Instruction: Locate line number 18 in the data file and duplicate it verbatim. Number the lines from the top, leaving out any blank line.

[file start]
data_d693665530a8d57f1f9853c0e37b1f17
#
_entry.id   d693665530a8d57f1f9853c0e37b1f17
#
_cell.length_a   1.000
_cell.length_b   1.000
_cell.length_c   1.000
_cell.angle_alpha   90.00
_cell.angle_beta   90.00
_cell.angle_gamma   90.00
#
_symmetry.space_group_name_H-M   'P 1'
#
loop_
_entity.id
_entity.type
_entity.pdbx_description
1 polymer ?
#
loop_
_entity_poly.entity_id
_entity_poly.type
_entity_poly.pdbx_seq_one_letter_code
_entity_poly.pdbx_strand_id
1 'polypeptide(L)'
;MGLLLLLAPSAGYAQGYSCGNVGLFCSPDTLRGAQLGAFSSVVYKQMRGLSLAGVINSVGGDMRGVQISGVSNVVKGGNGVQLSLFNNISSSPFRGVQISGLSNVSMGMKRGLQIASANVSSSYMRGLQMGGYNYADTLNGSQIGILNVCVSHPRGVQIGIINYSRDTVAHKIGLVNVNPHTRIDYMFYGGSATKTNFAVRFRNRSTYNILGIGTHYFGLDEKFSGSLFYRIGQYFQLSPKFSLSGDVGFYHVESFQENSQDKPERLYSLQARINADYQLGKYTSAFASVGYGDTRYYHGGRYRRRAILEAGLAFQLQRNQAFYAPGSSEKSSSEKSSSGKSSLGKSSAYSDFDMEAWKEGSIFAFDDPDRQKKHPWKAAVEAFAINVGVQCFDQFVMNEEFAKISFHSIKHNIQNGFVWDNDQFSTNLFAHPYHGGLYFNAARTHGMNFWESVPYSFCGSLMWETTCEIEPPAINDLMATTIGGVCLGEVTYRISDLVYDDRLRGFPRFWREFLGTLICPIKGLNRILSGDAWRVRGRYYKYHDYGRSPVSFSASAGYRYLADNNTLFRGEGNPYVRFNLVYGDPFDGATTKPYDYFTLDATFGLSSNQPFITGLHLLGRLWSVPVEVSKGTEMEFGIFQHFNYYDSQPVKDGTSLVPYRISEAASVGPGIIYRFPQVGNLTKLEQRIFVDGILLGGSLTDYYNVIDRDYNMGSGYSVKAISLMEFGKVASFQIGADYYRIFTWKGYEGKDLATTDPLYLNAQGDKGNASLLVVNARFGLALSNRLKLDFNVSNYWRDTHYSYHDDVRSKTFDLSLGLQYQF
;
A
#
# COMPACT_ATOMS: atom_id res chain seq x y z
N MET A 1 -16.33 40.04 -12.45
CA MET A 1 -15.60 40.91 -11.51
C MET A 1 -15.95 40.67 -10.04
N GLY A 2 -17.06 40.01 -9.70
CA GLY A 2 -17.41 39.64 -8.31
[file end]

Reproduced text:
1 polymer ?